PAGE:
When running a lot of LEDs, it’s important to keep track of power usage. Individual LEDs don't get very hot or use tons of power, but they add up fast!

Each single 20mm RGB LED pixel can draw up to 60mA from a 5V supply. That means a strand of 20 can use up to 1.2 Amps. That’s a peak rate, which assumes that all the LEDs are on at full brightness. If most of the LEDs are kept dim or off (as when animating patterns), the average power usage can be 1/3 this or less.

Never, NEVER connect more than 5 Volts to the pixels! This will permanently damage them!
Connect ground to both your power supply and microcontroller. Then connect the 5V line from the power supply to the red wire on the LED strand. A large capacitor (1000uF or so) between 5V and ground is a nice addition to keep ripple down.

We suggest a nice switching supply for driving LED pixels:
Our 5 Volt, 2 Amp power supply is ideal for one strand of pixels.
For larger projects using multiple strands of pixels, our 5 Volt 10 Amp power supply is good for up to 8 strands (160 pixels total).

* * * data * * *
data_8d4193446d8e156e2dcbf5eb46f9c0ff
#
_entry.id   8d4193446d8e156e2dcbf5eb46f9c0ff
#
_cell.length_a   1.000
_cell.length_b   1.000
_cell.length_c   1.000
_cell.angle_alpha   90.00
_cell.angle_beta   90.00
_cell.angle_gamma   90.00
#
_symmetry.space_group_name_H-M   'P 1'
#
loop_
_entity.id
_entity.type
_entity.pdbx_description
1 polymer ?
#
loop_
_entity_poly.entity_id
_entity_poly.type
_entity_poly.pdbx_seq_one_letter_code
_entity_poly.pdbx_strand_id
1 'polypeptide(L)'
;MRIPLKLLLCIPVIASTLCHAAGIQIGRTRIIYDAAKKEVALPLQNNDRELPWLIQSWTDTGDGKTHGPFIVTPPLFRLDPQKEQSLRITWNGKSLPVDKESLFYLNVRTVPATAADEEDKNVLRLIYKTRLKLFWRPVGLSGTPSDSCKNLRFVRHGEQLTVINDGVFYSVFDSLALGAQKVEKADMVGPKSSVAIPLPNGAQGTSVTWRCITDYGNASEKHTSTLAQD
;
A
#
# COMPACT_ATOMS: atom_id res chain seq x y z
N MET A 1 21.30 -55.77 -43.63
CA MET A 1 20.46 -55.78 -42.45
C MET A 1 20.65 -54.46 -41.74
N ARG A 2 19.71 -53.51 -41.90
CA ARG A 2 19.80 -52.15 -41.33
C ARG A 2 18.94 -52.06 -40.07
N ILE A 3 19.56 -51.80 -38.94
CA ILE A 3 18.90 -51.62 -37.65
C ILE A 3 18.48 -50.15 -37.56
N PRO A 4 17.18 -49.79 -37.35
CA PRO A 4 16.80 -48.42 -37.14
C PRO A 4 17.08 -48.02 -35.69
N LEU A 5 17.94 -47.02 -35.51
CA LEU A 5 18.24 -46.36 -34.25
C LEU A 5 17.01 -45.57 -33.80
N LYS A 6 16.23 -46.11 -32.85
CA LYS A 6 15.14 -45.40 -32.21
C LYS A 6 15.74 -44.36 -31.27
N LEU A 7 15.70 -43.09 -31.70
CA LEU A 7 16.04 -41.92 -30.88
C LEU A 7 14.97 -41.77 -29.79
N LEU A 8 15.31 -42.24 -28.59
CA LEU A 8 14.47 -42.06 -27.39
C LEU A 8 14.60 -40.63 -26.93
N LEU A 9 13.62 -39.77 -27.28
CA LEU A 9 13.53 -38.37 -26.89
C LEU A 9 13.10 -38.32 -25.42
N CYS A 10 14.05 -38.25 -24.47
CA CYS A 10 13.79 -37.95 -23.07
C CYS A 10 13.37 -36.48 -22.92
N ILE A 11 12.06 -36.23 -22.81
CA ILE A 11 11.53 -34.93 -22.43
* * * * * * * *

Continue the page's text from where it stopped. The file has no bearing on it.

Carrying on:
The female DC power adapter mates with either of the above power supplies. Screw terminals clamp down on the power leads at the end of a strand, reducing the amount of soldering required.

Note the embossed polarity markings. Connect the red wire to the + terminal and the blue wire to the - terminal.

Tips for powering pixel strands:

  • When linking multiple strands together, power should be split and applied to each strand. If you try to power too many LEDs from just one end of the strand, they’ll start to “brown out” the further they are from the power supply.
  • Strands can be powered from either end — “input” and “output” doesn’t apply to power, only the data signals from the microcontroller.
  • If the 10 Amp power supply isn’t large enough for your project, a slightly modified ATX computer power supply can provide 30 Amps to power upwards of 500 pixels!
  • Generally speaking, you should not try to power an LED strand from the Arduino’s 5V line. This is okay if just a few pixels are lit, but is not adequate for driving a full strand.
  • For a standalone application (not USB connected to a computer), you can power the Arduino from the same regulated 5V supply as the LEDs — connect to the 5V pin on the Arduino, not Vin, and don’t use the DC jack on the Arduino.
  • Remember to insulate or trim any unused, exposed power wires!

This guide was first published on Jul 29, 2012. It was last updated on Mar 08, 2024.

This page (Powering) was last updated on Jul 18, 2012.

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